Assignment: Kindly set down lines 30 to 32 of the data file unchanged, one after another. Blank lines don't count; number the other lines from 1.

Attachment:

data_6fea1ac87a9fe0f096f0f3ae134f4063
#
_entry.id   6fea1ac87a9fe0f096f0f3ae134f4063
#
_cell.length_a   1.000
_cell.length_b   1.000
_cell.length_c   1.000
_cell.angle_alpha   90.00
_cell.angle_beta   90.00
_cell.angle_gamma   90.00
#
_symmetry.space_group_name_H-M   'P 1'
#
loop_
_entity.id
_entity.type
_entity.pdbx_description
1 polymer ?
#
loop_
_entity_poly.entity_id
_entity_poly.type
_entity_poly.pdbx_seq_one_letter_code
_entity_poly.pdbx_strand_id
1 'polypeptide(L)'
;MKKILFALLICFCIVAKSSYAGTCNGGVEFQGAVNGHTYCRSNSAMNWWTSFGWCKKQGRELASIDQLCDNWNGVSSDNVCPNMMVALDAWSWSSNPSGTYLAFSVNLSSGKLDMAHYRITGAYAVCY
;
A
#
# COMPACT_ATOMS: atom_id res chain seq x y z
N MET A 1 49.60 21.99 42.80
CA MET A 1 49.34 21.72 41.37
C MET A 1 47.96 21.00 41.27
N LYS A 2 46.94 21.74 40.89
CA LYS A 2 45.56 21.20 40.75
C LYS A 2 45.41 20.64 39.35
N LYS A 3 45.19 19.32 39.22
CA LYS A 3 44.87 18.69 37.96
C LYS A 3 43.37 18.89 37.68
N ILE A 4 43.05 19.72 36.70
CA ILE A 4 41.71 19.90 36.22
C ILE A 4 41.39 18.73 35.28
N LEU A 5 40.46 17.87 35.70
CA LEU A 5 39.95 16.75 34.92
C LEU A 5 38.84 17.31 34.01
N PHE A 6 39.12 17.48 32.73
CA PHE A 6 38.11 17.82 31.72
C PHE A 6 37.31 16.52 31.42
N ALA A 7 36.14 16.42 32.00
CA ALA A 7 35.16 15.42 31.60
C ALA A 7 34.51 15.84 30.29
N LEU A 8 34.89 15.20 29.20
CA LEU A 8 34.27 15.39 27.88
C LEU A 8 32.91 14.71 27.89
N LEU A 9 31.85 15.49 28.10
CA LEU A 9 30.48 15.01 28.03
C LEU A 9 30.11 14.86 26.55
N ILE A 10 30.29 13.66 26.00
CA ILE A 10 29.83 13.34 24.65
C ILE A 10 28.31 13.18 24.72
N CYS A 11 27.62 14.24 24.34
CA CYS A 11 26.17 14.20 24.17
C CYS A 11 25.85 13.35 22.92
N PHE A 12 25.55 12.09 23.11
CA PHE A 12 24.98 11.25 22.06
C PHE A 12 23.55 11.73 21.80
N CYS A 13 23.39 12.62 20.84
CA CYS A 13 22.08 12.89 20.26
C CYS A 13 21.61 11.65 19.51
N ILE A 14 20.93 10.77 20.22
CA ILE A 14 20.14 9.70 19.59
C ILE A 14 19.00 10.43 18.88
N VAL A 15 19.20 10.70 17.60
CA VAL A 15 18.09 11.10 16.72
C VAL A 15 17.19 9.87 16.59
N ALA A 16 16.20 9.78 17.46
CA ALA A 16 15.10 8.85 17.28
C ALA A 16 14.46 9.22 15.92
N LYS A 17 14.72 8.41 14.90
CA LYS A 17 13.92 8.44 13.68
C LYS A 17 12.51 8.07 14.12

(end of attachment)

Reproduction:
# COMPACT_ATOMS: atom_id res chain seq x y z
N MET A 1 49.60 21.99 42.80
CA MET A 1 49.34 21.72 41.37